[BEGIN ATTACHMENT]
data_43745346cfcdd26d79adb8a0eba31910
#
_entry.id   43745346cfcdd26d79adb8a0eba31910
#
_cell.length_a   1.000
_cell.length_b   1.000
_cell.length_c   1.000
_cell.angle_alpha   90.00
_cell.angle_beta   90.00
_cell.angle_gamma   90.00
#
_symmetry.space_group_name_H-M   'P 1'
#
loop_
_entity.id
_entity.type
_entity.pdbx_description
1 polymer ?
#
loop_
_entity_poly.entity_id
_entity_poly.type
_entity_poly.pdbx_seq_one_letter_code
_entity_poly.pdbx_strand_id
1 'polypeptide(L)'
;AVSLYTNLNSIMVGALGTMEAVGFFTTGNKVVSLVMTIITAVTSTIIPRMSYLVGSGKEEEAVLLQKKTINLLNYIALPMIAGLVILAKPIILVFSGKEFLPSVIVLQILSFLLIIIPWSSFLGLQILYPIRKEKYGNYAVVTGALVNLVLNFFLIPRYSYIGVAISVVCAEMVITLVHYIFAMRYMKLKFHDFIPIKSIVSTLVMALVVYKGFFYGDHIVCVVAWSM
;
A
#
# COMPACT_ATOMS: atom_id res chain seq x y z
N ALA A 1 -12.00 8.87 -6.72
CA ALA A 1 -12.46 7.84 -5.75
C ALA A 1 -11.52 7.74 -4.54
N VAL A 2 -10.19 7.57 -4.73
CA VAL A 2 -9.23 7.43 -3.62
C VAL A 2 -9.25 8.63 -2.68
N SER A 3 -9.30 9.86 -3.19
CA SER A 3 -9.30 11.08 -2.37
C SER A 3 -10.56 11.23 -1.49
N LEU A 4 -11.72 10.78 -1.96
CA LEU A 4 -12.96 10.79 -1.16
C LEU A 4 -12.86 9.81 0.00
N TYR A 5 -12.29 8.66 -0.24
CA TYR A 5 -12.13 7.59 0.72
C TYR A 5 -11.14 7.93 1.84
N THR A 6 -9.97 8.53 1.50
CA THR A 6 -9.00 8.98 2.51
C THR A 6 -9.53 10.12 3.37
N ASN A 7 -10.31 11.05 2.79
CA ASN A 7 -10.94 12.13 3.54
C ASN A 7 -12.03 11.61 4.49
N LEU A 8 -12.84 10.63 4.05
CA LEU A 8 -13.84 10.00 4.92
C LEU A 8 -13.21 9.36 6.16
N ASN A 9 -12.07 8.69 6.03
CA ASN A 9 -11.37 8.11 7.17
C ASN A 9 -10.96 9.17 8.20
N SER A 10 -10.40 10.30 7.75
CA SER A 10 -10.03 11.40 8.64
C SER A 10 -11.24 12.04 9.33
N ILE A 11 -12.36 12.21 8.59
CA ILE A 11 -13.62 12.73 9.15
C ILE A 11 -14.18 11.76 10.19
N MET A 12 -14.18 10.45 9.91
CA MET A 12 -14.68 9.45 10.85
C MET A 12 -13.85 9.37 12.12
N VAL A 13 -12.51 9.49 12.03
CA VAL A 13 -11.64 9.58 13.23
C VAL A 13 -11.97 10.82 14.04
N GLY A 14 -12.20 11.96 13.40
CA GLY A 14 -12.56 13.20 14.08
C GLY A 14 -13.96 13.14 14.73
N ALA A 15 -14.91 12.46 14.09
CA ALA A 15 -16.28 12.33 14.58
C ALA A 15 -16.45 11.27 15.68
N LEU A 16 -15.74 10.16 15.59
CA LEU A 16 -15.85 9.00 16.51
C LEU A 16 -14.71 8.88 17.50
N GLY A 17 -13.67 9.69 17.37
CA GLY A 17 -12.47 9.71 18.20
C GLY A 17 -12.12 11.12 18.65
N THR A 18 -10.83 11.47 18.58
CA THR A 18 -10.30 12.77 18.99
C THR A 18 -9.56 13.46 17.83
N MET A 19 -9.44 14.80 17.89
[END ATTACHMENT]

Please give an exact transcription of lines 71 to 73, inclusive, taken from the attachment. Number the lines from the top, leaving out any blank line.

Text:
CA GLY A 14 -12.56 13.20 14.08
C GLY A 14 -13.96 13.14 14.73
N ALA A 15 -14.91 12.46 14.09